The Scent of Cinnamon and Chasing Down Humoral Theory

Purple bougainvillea flowers hung thick and rope-like over the sand-colored walls, their little white hearts nearly pulsating in the blazing noon heat of Rabat, Morocco. The door of The English Bookshop stood half-opened. The stern English proprietor stood behind the counter, his thin pale fingers reaching into scuffed cardboard boxes, filled with the newest shipment of books…

The Copeland Spoon: A Taste of Material Culture from Early Virginia

My mother recently gave me an old pewter spoon, one with a story that tallies with my interest in American culinary history. She’d been cleaning out her kitchen cupboards and a couple of closets, and found the spoon, which she’d forgotten she’d had. The touchmark at the end of the handle reads “Joseph Copeland, 1675,…

Day 8: Apples – Celebrate American Food History

The apple doesn’t fall far from the tree. Folk proverb Two stories convey the essence of apples to me. The first involves an almost surgical treatment of an apple tree in our front yard: One autumn day, Dad’s boss – Dr. C. S. Holton – appeared at the back door of our rambling old ex-farm house, its…

Time to Cook

It’s time … to share a pie or something else with someone today.

Tooth Dullers and Weevil Castles – Life Before the Mast

Englishmen, and more especially seamen, love their bellies above anything else. ~ Samuel Pepys In which we meet ship’s biscuit,* that sustainer of seafarers, soldiers, and travelers since the days of the Romans’ buccellum and before. Only a hammer could do justice to this twice-cooked, rock-hard bread made only of flour, water, and salt, this…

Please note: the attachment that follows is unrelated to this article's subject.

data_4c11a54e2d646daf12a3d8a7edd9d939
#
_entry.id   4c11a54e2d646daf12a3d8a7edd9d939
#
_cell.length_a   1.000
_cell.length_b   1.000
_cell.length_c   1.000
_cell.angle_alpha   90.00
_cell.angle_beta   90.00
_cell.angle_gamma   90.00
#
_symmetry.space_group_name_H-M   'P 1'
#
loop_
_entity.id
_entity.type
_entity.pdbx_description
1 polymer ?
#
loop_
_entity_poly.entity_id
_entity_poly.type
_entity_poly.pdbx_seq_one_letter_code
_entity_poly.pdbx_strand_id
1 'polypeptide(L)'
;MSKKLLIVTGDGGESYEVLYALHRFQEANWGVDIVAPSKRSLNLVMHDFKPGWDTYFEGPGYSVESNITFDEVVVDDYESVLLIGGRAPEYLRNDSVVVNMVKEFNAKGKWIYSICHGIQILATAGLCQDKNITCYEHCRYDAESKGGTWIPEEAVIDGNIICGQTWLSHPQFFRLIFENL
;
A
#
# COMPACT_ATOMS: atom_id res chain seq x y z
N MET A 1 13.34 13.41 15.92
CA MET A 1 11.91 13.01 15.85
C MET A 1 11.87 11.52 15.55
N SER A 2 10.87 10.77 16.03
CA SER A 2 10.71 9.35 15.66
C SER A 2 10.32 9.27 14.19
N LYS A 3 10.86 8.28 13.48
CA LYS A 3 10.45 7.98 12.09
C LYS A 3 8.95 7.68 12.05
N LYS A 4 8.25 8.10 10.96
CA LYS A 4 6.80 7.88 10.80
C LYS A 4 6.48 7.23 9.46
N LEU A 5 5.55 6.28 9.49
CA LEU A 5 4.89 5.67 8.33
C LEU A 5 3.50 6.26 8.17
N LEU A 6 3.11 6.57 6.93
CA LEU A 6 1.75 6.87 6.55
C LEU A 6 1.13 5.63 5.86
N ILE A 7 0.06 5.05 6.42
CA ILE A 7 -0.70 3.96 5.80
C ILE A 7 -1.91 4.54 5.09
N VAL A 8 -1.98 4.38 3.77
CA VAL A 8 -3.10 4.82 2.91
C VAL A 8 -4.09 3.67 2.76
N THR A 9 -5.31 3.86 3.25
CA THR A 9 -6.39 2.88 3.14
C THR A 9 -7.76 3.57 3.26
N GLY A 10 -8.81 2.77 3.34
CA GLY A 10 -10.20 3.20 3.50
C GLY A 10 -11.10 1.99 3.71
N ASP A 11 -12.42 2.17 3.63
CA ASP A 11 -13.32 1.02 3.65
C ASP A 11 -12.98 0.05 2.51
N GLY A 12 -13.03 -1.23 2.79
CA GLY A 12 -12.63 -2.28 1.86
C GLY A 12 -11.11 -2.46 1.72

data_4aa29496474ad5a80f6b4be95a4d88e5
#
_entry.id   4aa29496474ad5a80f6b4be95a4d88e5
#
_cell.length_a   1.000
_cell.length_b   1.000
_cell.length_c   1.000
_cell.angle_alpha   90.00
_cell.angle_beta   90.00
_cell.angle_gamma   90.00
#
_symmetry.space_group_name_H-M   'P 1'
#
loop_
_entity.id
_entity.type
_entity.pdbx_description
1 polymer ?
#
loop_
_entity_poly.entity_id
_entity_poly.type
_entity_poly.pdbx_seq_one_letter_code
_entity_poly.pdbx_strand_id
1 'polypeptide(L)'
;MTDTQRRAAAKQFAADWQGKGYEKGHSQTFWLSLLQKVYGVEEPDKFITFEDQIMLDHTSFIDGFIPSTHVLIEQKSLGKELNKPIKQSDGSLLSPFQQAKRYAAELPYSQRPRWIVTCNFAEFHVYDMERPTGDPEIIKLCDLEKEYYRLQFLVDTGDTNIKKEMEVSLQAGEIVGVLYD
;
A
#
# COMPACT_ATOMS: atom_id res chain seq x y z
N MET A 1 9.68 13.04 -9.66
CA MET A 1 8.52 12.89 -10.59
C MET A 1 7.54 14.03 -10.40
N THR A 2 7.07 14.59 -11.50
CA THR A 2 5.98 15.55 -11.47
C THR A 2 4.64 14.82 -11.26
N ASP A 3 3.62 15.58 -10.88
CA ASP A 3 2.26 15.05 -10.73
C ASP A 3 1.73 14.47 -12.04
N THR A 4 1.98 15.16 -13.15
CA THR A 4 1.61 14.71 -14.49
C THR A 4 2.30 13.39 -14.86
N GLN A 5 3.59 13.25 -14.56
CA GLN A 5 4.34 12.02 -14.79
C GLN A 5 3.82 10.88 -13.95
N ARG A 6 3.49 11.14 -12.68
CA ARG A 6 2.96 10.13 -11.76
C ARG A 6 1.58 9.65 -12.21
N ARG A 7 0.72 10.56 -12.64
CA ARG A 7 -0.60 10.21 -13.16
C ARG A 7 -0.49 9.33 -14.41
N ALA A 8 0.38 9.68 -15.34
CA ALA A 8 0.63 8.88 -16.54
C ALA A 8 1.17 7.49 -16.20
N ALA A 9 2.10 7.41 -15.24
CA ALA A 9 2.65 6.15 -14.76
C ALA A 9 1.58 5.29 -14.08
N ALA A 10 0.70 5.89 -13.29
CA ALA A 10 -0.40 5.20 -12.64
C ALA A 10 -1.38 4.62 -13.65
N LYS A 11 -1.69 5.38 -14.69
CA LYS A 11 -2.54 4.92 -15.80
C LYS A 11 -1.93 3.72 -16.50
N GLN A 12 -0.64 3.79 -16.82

The New World, through the Eyes of Thomas Hariot

To come upon Roanoke Island on a sun-drenched day, surrounded by Roanoke Sound and Croatan Sound, is to gaze upon a place of mystery,  a place, no, the catalyst that set off the English settlement of the New World. It’s a place where glittering blue waters roll like hundreds of diamonds spilling from a jeweler’s velvet sack,…

Transform Your Aching Soul with Cooking

Photo credit: C. Bertelsen Living today’s hurry-up-run-run-run-faster-faster-text-text lifestyle tends to blunt contact with more earthy things, like cooking. The act of cooking offers something that the stiffest drink or most potent tranquilizer cannot. Dare I say it out loud? It’s even better than sex, in a way. Especially when chocolate is involved, but that’s another…

What is “American” Food?

Jean Hewitt, author of The New York Times Heritage Cookbook (1980),  stated that “It is unfortunate that a foreign visitor can travel on our superhighways from coast to coast [about 1544 miles], Maine to Florida, and go away with the impression that Americans subsist largely on a diet of hot dogs, hamburgers and soggy French fries.” (p….